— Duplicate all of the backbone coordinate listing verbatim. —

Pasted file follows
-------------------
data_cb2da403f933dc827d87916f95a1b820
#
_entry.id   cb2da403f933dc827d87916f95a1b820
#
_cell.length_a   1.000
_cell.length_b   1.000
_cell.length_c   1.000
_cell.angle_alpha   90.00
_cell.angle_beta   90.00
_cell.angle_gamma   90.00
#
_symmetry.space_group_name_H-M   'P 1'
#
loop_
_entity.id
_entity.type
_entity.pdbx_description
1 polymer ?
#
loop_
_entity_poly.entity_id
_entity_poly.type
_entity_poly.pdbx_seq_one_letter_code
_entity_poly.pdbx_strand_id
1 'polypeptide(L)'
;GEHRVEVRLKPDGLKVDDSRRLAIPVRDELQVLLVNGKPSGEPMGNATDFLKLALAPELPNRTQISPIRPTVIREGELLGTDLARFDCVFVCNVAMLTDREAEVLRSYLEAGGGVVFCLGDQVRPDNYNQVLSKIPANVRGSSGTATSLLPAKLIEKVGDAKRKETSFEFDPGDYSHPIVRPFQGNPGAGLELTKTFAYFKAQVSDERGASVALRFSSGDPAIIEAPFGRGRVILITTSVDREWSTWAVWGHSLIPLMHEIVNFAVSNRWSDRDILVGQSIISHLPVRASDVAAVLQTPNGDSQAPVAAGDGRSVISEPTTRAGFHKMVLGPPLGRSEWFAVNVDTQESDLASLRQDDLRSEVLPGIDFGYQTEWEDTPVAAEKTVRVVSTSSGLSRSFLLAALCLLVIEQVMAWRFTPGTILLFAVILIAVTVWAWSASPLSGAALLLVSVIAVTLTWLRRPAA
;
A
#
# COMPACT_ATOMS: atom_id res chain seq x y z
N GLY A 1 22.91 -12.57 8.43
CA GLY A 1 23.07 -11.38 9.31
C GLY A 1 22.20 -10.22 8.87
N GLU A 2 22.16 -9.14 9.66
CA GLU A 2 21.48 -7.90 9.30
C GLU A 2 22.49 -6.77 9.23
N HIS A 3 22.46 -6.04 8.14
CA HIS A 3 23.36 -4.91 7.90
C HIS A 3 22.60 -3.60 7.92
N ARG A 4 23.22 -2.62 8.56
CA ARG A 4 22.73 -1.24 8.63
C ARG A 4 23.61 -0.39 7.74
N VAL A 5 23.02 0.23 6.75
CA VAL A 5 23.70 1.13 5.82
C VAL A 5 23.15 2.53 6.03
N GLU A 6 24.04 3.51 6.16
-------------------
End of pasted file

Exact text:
data_cb2da403f933dc827d87916f95a1b820
#
_entry.id   cb2da403f933dc827d87916f95a1b820
#
_cell.length_a   1.000
_cell.length_b   1.000
_cell.length_c   1.000
_cell.angle_alpha   90.00
_cell.angle_beta   90.00
_cell.angle_gamma   90.00
#
_symmetry.space_group_name_H-M   'P 1'
#
loop_
_entity.id
_entity.type
_entity.pdbx_description
1 polymer ?
#
loop_
_entity_poly.entity_id
_entity_poly.type
_entity_poly.pdbx_seq_one_letter_code
_entity_poly.pdbx_strand_id
1 'polypeptide(L)'
;GEHRVEVRLKPDGLKVDDSRRLAIPVRDELQVLLVNGKPSGEPMGNATDFLKLALAPELPNRTQISPIRPTVIREGELLGTDLARFDCVFVCNVAMLTDREAEVLRSYLEAGGGVVFCLGDQVRPDNYNQVLSKIPANVRGSSGTATSLLPAKLIEKVGDAKRKETSFEFDPGDYSHPIVRPFQGNPGAGLELTKTFAYFKAQVSDERGASVALRFSSGDPAIIEAPFGRGRVILITTSVDREWSTWAVWGHSLIPLMHEIVNFAVSNRWSDRDILVGQSIISHLPVRASDVAAVLQTPNGDSQAPVAAGDGRSVISEPTTRAGFHKMVLGPPLGRSEWFAVNVDTQESDLASLRQDDLRSEVLPGIDFGYQTEWEDTPVAAEKTVRVVSTSSGLSRSFLLAALCLLVIEQVMAWRFTPGTILLFAVILIAVTVWAWSASPLSGAALLLVSVIAVTLTWLRRPAA
;
A
#
# COMPACT_ATOMS: atom_id res chain seq x y z
N GLY A 1 22.91 -12.57 8.43
CA GLY A 1 23.07 -11.38 9.31
C GLY A 1 22.20 -10.22 8.87
N GLU A 2 22.16 -9.14 9.66
CA GLU A 2 21.48 -7.90 9.30
C GLU A 2 22.49 -6.77 9.23
N HIS A 3 22.46 -6.04 8.14
CA HIS A 3 23.36 -4.91 7.90
C HIS A 3 22.60 -3.60 7.92
N ARG A 4 23.22 -2.62 8.56
CA ARG A 4 22.73 -1.24 8.63
C ARG A 4 23.61 -0.39 7.74
N VAL A 5 23.02 0.23 6.75
CA VAL A 5 23.70 1.13 5.82
C VAL A 5 23.15 2.53 6.03
N GLU A 6 24.04 3.51 6.16